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How to overcome the lack of information on alternative financing in green economy for entrepreneurs in Tunisia

During the GIIN mission, only a few initiatives developed by non-commercial banking institutions linked to the green economy have been detected and entrepreneurs do not seem to know them. How to cover this lack of information on alternative financing for the green economy in Tunisia? Katia Mehanneche looked into the matter. Here's his analysis!

 Since 2011, the economic environment in Tunisia has evolved considerably. Indeed, social events have highlighted the important level of unemployment, especially among young people, and lifted the veil on a situation of extreme poverty. The fight against unemployment has since become a national priority through the development of regions and support measures for job creation, entrepreneurship, youth training, and project financing.

In this context, microcredit has emerged as an essential vector for the financing of small projects. An overhaul of the regulatory texts has helped to introduce in Tunisia the new concept of microfinance and to offer new services. Today, the microcredit sector is composed of 6 institutions, including an Islamic microcredit institution, and about 150 associations that offer microcredit in remote areas.

Other financing devices appeared after 2011 through associations established on the model of existing French structures such as "Réseau Entreprendre" or the "Initiative France" network, which offer to the founders and business buyers in Tunisia interest-free loans tied to specific support. Several coworking platforms have also emerged such as Cogite, Dar El Harka, El Space, etc., offering support solutions that complete Tunisia's entrepreneurship ecosystem. A single platform (Flat6Lab) offers a work space, support, training, as well as equity financing.

 

 

These devices respond to a need for project funding and support that traditional financing through banks and investment funds are unable to finance, either because the amounts are too small and don't allow for profitability, or due to a risk estimated too high or unknown.

All these new financing solutions that combine support and funding are not dedicated to a specific business sector. To better identify the structures specifically dedicated to green economy projects, SwitchMED, which offers technical assistance to social and economic innovation projects through a network of partners in eight countries of the MENA region, launched in May 2016 a study in Tunisia in order to identify the sector's financing devices.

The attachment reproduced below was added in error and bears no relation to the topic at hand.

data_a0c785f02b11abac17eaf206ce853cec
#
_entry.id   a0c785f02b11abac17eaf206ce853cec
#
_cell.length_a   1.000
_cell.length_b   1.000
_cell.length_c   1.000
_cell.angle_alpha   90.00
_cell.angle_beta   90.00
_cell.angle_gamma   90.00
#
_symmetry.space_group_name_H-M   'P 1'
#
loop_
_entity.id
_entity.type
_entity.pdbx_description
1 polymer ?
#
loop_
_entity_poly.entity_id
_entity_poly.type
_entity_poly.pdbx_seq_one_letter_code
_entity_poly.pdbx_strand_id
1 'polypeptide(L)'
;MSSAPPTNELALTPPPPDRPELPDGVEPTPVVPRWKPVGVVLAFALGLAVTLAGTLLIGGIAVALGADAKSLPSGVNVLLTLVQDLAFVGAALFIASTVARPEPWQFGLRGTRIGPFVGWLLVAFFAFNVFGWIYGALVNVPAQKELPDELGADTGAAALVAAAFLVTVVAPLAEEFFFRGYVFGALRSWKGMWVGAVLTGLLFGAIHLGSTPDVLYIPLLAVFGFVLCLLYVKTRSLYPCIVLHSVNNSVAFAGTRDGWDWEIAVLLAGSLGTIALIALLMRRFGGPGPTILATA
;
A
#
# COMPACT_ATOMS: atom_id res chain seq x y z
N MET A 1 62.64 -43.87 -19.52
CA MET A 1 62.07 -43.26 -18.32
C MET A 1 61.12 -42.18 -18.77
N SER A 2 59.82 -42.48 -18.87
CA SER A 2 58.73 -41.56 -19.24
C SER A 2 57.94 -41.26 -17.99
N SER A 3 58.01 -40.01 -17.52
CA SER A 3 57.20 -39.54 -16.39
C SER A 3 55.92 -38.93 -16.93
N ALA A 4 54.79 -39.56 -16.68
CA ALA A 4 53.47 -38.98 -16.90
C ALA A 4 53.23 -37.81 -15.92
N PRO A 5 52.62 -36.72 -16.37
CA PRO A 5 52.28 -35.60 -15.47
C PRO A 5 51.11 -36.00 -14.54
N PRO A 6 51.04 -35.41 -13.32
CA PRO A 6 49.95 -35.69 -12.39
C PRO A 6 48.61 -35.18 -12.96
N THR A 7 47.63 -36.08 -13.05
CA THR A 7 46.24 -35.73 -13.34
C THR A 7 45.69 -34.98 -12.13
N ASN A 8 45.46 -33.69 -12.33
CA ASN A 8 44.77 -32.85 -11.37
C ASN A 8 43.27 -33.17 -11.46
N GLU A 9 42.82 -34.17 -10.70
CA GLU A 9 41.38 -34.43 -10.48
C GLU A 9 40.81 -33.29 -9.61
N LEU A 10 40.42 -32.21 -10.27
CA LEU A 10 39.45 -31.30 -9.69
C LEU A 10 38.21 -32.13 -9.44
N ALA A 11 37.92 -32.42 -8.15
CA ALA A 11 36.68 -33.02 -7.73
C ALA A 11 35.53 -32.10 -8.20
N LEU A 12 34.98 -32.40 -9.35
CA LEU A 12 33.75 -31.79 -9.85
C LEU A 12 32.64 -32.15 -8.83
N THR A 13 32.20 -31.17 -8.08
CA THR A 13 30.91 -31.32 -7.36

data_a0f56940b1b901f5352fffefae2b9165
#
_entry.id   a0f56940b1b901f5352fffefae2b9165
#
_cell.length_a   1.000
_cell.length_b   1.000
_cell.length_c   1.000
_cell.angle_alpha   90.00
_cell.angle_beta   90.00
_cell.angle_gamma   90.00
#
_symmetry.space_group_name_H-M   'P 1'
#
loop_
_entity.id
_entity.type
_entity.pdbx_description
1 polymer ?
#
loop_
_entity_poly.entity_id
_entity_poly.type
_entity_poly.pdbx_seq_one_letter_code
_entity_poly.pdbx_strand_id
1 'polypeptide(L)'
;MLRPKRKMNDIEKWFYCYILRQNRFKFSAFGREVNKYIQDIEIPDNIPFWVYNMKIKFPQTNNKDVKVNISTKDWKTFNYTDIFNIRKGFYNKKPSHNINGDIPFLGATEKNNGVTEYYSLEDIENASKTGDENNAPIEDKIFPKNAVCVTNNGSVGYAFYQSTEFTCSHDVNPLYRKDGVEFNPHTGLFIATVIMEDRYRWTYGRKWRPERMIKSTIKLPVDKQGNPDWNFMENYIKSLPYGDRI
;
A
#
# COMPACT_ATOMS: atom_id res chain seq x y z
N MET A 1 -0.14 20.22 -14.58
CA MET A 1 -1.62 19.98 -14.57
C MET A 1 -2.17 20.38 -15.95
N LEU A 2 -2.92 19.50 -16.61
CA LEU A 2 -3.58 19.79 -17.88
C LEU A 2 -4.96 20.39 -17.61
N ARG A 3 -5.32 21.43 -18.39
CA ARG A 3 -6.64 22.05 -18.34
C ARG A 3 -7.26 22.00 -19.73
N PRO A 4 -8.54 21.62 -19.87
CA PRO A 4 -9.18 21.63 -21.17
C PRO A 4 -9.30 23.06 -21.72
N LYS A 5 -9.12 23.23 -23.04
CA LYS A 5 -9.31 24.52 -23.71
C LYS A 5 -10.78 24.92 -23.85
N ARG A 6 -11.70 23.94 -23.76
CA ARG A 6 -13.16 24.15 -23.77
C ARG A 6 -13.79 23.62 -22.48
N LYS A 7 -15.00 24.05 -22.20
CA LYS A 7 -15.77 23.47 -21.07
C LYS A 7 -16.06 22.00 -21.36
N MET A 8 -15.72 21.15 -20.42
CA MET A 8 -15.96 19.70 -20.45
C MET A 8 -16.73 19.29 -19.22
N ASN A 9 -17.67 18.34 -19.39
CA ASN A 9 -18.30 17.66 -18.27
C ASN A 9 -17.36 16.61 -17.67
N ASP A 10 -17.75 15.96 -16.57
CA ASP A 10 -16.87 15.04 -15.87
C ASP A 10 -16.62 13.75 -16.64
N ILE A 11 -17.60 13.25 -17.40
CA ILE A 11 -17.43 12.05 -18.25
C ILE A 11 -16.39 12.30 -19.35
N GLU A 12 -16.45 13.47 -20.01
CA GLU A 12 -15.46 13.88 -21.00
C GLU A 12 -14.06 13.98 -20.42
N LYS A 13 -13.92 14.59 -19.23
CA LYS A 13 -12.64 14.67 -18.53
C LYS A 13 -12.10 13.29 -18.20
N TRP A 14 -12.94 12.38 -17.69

This study found that the green economy in Tunisia is not a sector that benefits from ad hoc financing structures. The elevated risk and technical nature of these types of projects render their study and financing difficult. These projects require, furthermore, start-up funds for preliminary studies, patents, and other intangible assets which are difficult to fund by debt or equity.

A reflection on the launch of a product dedicated to this type of project could be launched in order to offer a device which would provide start-up financing in the form of grants or equity, backed by a guarantee to minimize the risk for the investor, and tied to technical support to secure the project's progress. This tool would act as a lever to facilitate access to traditional financing.

Moreover, the project leaders are not aware of existing devices. In order to remedy this, it might be useful to create a tool, in the form of a mapping or a website, for regrouping all the existing devices, whether they are public or led by private initiatives, and whether it is support, technical assistance, or facilitating financing.

This tool would be a guidebook to the entrepreneur in order to inform them of what exists, to help them understand the process of funding their project, and to orient them toward the best solution according to the typology of their project. The objective of this tool would be to eventually pull the entrepreneur out of isolation by putting them into contact with the actors who are useful to their project, engendering confidence and mutual understanding. It could be distributed through financing support structures, but also through universities, engineering schools, training structures, employment offices spread out over the regions, or in post offices that have a dense coverage network in the territory, thus creating new project ambitions.

Finally, Tunisia has a significant potential for green economy project development given its natural and rich ecosystem. A census of these projects through the realization of a study of potential could facilitate the financing and support of these projects by raising the awareness of the authorities and international donors on the pool of job creation in this sector.

Katia Mehanneche As an inclusive finance consultant, Katia Mehanneche has experience in the financing of business projects, VSME and SMEs, in the private sector in France. She is also an expert in financing private banks and supporting Tunisian donors in the microfinance and financial inclusion sector. For more information see her Linkedin .